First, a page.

Zombie Palm, Zygocactus truncate
Also known as: Latayne Palm, Latayne Zombie or Guanito
Native to Hispaniola, where it grows in sparse scrub at low elevations on dry hills, this interesting – and somewhat different looking species is closely related to Coccothrinax and Thrinax palms. A bit of a “hippy wild child” and “free love” sort, it regularly hybridizes with species of the former genus. (But, then again, maybe we might be a bit “irregular” too if every book that discussed us relegated to the last page or so!)
A bit dissimilar from close up pictures of Zombie Palms I have seen in numerous printed and on-line venues, and in that ours is not a clustering sort but rather a solitary, I suspect it may well be cultivar.
The genus name of Zombia is derived from the Haitian Creole name for it, latanier zombie or “ghost palm”. The Latin epithet antillarum means “of the Antilles”.
With a degree of the “ugly duckling syndrome”, it is a bit daunting in appearance at first glance when the palm is younger. But the Zombie Palm will eventually develop into a medium-sized, rather attractive, sort when “grown up”. Its tightly clustering stems and the intricate weaving of its trunk enveloping, leaf stem base fibers are the impetus for its beauty in “adulthood”.
It does have some other rather interesting and unusual growth features.
One should stand back when admiring this character as the ends of the fibers project outward in sharp spines. Some say that its common name comes from the alleged use of these spines as voodoo needles, while other authorities totally dispel this story. If the tree dies and the central core rots away, it may leave a hollow, fibrous column standing alone but with its projecting spines. . . . which is, I suppose, a bit “zombiesque”.
The Zombie Palm sports approximately twenty bright green above and silver below – leaves atop a slender, burlap-like, matted trunk. Its palmate leaves have thirty to forty drooping segments which are split at their tips and are from two to three feet wide (.61 – .91 meters). They have no crown shaft but will grow to approximately ten feet (3.05 meters) tall and the same width with its spreading fronds. Its white flowers are bi sexual and develop into good-looking, roundish fruits, one inch (2.54 cm) in diameter. (I’ve read of orange fruited specimens being known to exist but have not seen them.) Bees and other insects like the palm’s blossoms.
My books assert that it is a clumping variety. However, as noted earlier, our single specimen seems bent on a lonely, solitary trunk existence.
The Zombia antillarum has high salt and drought tolerance, prefers moderate to full sunlight, has low nutritional needs and is adaptable as to where it plants its roots. About all it requests is good drainage. While it doesn’t demand a lot of water, it will grow better and look prettier with regular watering. As it handles salt well, it makes a good palm for planting near the ocean. Its seeds will germinate in around two months, should you wish to grow your own.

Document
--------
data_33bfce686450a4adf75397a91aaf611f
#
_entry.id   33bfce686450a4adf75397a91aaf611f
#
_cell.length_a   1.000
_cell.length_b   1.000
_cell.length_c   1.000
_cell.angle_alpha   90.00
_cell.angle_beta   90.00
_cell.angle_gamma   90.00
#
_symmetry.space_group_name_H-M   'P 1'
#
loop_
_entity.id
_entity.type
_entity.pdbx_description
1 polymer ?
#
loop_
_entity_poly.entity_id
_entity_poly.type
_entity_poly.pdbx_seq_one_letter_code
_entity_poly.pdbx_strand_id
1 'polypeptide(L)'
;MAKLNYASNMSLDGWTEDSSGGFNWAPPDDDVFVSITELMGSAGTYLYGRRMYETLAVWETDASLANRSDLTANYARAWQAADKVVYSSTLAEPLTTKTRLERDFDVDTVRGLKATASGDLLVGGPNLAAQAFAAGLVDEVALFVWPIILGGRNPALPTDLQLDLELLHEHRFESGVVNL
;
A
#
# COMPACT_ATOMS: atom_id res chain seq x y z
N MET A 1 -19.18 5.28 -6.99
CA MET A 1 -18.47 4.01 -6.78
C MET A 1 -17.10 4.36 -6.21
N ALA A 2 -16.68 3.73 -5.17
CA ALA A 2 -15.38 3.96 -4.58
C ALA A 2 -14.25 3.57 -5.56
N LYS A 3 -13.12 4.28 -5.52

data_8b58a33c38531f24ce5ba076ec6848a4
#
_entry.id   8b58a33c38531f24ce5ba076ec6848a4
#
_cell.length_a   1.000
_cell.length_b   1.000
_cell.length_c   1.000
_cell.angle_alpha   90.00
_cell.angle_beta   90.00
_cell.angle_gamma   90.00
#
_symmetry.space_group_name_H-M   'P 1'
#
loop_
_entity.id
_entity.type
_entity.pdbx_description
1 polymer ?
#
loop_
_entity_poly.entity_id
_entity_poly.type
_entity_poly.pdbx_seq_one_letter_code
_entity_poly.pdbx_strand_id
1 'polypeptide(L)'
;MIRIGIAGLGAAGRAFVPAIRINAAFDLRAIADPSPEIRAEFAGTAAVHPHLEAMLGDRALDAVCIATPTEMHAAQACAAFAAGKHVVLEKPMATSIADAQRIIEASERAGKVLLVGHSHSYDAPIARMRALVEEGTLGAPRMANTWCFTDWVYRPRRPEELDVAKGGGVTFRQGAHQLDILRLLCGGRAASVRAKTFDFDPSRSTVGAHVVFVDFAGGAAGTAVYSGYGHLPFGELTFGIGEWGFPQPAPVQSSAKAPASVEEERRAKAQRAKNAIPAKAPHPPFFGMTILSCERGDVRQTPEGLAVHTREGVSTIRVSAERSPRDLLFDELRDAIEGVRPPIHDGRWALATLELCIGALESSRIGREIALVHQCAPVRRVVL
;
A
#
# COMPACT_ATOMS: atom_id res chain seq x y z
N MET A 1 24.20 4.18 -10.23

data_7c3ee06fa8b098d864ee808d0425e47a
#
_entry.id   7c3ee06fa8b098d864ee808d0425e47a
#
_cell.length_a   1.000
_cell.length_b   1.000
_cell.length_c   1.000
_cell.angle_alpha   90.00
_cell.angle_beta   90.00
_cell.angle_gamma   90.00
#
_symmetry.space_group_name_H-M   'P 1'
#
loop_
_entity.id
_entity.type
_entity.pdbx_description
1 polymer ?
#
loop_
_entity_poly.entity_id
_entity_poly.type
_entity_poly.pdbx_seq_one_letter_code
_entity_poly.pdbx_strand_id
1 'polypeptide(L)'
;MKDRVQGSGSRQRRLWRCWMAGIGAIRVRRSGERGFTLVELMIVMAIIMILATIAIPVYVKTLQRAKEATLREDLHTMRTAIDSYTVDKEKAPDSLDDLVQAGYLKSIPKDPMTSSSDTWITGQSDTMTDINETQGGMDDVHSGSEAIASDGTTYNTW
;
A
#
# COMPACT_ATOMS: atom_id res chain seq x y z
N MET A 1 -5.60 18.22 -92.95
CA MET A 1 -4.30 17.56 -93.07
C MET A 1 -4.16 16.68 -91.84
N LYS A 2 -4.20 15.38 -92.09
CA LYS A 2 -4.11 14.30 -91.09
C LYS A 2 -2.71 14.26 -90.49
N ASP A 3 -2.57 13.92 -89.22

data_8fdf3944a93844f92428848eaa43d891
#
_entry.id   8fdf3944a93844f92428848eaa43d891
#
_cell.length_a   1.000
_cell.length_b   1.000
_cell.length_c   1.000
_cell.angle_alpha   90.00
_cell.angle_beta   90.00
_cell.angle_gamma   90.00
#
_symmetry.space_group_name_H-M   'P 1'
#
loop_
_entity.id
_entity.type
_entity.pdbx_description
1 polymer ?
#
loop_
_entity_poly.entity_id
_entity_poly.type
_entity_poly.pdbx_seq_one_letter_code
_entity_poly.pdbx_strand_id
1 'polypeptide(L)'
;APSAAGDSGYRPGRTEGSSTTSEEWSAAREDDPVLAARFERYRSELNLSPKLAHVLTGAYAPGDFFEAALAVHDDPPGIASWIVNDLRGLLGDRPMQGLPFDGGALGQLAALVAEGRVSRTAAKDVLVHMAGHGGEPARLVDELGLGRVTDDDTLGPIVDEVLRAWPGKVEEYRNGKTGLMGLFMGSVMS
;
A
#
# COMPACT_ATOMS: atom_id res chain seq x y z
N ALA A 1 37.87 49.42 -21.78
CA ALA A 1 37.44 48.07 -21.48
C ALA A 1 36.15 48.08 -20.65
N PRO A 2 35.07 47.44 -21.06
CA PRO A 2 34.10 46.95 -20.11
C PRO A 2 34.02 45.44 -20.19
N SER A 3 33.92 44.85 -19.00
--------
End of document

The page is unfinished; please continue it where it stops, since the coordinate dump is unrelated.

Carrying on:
As to proper placement in one’s garden, I’d encourage that you showcase it in a location where its somewhat-unique stems can be appreciated. I’ve read in no few publications similar comments of this species that, as Riffle states, has a “natural tendency . . . to form dense clumps that obscure the trunks, resulting in a mound of foliage in which, not only the trunks, but also the shape of the leaves, are obscured.”
He goes on to advise that “Some judicious pruning out of the stem (will) reveal . . . . the wondrous woven fibers and their spiny projections.” When they are in season, also seen at that time, are the ghostly, white or greenish-white fruits.
One might consider using it as an indoors specimen but ensure that it has a significant amount of light and good air circulation.
But let’s get back to that creepy, zombie stuff. According to a 2004 article by F.B. Taylor and J.C. Timyan in Economic Botany, purportedly, “The people of Gros-Morne, Haiti, believe that the yellowish-brown oil produced by the seeds is a “sense-activator” used to stimulate all five senses. They (also) believe this oil can be used to “awaken” a zombie back to life.”
I’ve heard that there’s a dwarf variety named Z. gonslezii. (H’mmmmmmm, a dwarf zombie. . . .now that’s quite a mental picture!)
Tommy Clarkson is a bit of a renaissance man. He’s lived and worked in locales as disparate as the 1.2 square mile island of Kwajalein to war-torn Iraq, from aboard he and Patty’s boat berthed out of Sea Bright, NJ to Thailand, Germany, Hawaii and Viet Nam; He’s taught classes and courses on creative writing and mass communications from the elementary grades to graduate level; He’s spoken to a wide array of meetings, conferences and assemblages on topics as varied as Buddhism, strategic marketing and tropical plants; In the latter category he and Patty’s recently book, “The Civilized Jungle” – written for the lay gardener – has been heralded as “the best tropical plant book in the last ten years”; And, according to Trip Advisor, their spectacular tropical creation – Ola Brisa Gardens – is the “Number One Tour destination in Manzanillo”.